Tuesday, December 05, 2017

Language and Privilege

I'm sure this happens more than I realize (I'm a well-educated, American, straight, white male after all), but two instances of racially charged language have cropped up in recent months that's gotten me thinking about how privilege applies to language.

The first was the leaked quote from Houston Texans owner, Bob McNair, during the NFL protest conversations. McNair said he didn't want "the inmates running the prison." Now, he says he was referring to the NFL office employees dictating policy and procedure to the owners - and, in light of all the detailed reporting by ESPN and others on those meetings, this was a huge bone of contention for the owners and I rightly believe him - however, in a room full of concerned black men, specifically protesting unfair treatment of the black community by police, the phrase itself carried incredible consequence.

The reality of the situation is that African-Americans, and black males in particular, are more likely to get arrested and convicted for actions than white people who do the same things. The sentences are longer and they're less likely to get parole. Skewed numbers exist for interactions with police as well. We've seen scientific proof that there's a cultural and societal bias against dark skin - even by those with dark skin. It's a race problem, but it's beyond even the differences between different groups of people. It's an all of us issue (and one that I've written about here as best I can).

For today, though, the point is that words matter. I can understand what McNair is trying to communicate. I've used that phrase a time or two as a synonym for getting the cart before the horse - to indicate that motivation and control are coming from the wrong places. I tend to say inmates running the asylum, but, honestly, that's just as insensitive. The reason, though, why I or Bob McNair or any other privileged white guy can see that phrase as innocuous is because it's not real for us. I know very few people who've been to prison and the possibility that I, myself, might end up on the wrong side of the law is just so incredibly improbable that it doesn't feel real.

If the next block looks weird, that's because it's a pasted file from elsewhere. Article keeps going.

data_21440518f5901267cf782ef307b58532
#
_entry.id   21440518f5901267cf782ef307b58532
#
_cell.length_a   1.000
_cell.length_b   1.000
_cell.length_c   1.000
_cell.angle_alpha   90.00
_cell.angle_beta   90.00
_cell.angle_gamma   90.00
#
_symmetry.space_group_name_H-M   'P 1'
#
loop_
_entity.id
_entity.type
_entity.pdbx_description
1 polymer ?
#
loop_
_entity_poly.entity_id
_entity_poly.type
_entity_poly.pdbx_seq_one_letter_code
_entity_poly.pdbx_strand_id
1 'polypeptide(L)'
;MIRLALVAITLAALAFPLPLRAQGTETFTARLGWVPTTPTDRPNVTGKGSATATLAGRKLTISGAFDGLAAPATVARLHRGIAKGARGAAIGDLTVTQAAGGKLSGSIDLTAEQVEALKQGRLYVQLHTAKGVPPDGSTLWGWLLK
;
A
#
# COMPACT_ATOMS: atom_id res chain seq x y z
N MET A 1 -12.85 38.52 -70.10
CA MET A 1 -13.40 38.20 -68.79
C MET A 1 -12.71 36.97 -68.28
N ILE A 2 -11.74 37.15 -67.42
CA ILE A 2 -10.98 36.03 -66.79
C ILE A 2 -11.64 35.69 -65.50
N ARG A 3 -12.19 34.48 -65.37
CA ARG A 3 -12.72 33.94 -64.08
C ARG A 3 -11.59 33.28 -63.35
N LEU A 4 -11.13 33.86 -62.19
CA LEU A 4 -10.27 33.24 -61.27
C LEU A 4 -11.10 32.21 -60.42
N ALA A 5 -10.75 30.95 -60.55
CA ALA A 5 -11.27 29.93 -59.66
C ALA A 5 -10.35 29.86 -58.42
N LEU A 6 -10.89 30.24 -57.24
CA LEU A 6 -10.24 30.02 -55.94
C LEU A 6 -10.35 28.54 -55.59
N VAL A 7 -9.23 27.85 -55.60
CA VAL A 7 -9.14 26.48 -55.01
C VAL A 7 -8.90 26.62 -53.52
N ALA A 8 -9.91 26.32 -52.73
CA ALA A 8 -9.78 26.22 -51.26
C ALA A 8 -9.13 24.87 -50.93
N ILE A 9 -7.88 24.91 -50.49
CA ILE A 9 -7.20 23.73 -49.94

That's just not true, for even the most well-bahved, law abiding man of color in the US. The numbers vary from 1 in 3 to 1 in 5, for the most part, but the odds of a black man in the US spending time in jail is astronomically high - and the stories of unfair or incorrect imprisonment are too common to be taken lightly.

My privilege allows me to use words as analogy that have real meaning to others who don't enjoy my privilege.

I was hoping McNair would use his incident to make a similar statement. Privilege is one of the most difficult concepts to talk about for those of us who have it. It's the most difficult thing to get across to people; it's at the root of the argument around the notion of "all lives matter." Honestly, the conversation around privilege is probably the one our nation needs before we can ever get to a place where real discussion of race can happen.

It bleeds over into the words we use. For people at the top of the social heap, words are just words. They have meaning, but usually just in a representative way. I can say inmates and prison without ever really putting a face, experience, or reality to those ideas. That's just not true for everyone and we've got an obligation to be aware and sensitive to those realities.